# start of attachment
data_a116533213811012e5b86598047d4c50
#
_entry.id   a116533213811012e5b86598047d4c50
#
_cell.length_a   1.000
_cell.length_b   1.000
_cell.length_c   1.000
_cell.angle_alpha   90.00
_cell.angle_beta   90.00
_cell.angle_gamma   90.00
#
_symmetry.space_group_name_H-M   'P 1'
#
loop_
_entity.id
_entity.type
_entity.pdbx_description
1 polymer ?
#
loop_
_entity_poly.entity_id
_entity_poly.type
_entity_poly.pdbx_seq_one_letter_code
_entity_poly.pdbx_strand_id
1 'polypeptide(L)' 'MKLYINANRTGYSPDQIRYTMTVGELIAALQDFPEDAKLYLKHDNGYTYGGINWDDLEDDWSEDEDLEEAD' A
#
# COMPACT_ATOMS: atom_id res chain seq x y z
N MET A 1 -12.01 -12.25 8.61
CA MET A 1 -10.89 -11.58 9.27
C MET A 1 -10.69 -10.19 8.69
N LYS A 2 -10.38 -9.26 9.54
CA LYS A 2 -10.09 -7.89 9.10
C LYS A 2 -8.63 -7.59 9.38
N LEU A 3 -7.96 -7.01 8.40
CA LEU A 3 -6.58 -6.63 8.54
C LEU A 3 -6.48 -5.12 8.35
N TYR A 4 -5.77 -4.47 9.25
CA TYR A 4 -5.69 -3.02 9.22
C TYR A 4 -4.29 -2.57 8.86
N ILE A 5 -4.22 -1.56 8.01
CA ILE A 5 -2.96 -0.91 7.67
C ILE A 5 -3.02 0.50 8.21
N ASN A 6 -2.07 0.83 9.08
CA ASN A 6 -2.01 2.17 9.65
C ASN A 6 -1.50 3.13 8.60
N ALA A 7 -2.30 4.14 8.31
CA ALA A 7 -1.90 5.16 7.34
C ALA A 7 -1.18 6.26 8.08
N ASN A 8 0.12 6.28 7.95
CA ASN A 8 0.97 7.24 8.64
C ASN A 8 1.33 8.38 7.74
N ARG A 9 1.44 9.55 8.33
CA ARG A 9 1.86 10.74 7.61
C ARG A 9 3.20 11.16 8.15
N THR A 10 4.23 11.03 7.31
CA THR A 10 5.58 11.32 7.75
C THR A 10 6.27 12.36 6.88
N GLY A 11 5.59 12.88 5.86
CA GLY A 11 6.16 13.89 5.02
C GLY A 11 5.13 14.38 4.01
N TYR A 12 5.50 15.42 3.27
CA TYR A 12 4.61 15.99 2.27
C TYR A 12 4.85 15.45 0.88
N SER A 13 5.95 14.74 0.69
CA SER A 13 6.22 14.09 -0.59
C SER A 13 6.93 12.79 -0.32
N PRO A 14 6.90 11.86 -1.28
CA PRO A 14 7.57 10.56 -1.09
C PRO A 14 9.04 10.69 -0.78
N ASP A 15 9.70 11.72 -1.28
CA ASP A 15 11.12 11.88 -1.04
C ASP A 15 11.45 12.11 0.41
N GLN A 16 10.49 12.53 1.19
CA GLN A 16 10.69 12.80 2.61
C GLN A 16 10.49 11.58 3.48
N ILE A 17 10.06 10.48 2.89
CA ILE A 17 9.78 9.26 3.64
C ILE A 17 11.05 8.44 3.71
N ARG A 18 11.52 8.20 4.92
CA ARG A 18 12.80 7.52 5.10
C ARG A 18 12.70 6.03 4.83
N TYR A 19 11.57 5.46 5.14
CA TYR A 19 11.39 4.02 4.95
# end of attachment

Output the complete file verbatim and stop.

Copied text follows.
data_a116533213811012e5b86598047d4c50
#
_entry.id   a116533213811012e5b86598047d4c50
#
_cell.length_a   1.000
_cell.length_b   1.000
_cell.length_c   1.000
_cell.angle_alpha   90.00
_cell.angle_beta   90.00
_cell.angle_gamma   90.00
#
_symmetry.space_group_name_H-M   'P 1'
#
loop_
_entity.id
_entity.type
_entity.pdbx_description
1 polymer ?
#
loop_
_entity_poly.entity_id
_entity_poly.type
_entity_poly.pdbx_seq_one_letter_code
_entity_poly.pdbx_strand_id
1 'polypeptide(L)' 'MKLYINANRTGYSPDQIRYTMTVGELIAALQDFPEDAKLYLKHDNGYTYGGINWDDLEDDWSEDEDLEEAD' A
#
# COMPACT_ATOMS: atom_id res chain seq x y z
N MET A 1 -12.01 -12.25 8.61
CA MET A 1 -10.89 -11.58 9.27
C MET A 1 -10.69 -10.19 8.69
N LYS A 2 -10.38 -9.26 9.54
CA LYS A 2 -10.09 -7.89 9.10
C LYS A 2 -8.63 -7.59 9.38
N LEU A 3 -7.96 -7.01 8.40
CA LEU A 3 -6.58 -6.63 8.54
C LEU A 3 -6.48 -5.12 8.35
N TYR A 4 -5.77 -4.47 9.25
CA TYR A 4 -5.69 -3.02 9.22
C TYR A 4 -4.29 -2.57 8.86
N ILE A 5 -4.22 -1.56 8.01
CA ILE A 5 -2.96 -0.91 7.67
C ILE A 5 -3.02 0.50 8.21
N ASN A 6 -2.07 0.83 9.08
CA ASN A 6 -2.01 2.17 9.65
C ASN A 6 -1.50 3.13 8.60
N ALA A 7 -2.30 4.14 8.31
CA ALA A 7 -1.90 5.16 7.34
C ALA A 7 -1.18 6.26 8.08
N ASN A 8 0.12 6.28 7.95
CA ASN A 8 0.97 7.24 8.64
C ASN A 8 1.33 8.38 7.74
N ARG A 9 1.44 9.55 8.33
CA ARG A 9 1.86 10.74 7.61
C ARG A 9 3.20 11.16 8.15
N THR A 10 4.23 11.03 7.31
CA THR A 10 5.58 11.32 7.75
C THR A 10 6.27 12.36 6.88
N GLY A 11 5.59 12.88 5.86
CA GLY A 11 6.16 13.89 5.02
C GLY A 11 5.13 14.38 4.01
N TYR A 12 5.50 15.42 3.27
CA TYR A 12 4.61 15.99 2.27
C TYR A 12 4.85 15.45 0.88
N SER A 13 5.95 14.74 0.69
CA SER A 13 6.22 14.09 -0.59
C SER A 13 6.93 12.79 -0.32
N PRO A 14 6.90 11.86 -1.28
CA PRO A 14 7.57 10.56 -1.09
C PRO A 14 9.04 10.69 -0.78
N ASP A 15 9.70 11.72 -1.28
CA ASP A 15 11.12 11.88 -1.04
C ASP A 15 11.45 12.11 0.41
N GLN A 16 10.49 12.53 1.19
CA GLN A 16 10.69 12.80 2.61
C GLN A 16 10.49 11.58 3.48
N ILE A 17 10.06 10.48 2.89
CA ILE A 17 9.78 9.26 3.64
C ILE A 17 11.05 8.44 3.71
N ARG A 18 11.52 8.20 4.92
CA ARG A 18 12.80 7.52 5.10
C ARG A 18 12.70 6.03 4.83
N TYR A 19 11.57 5.46 5.14
CA TYR A 19 11.39 4.02 4.95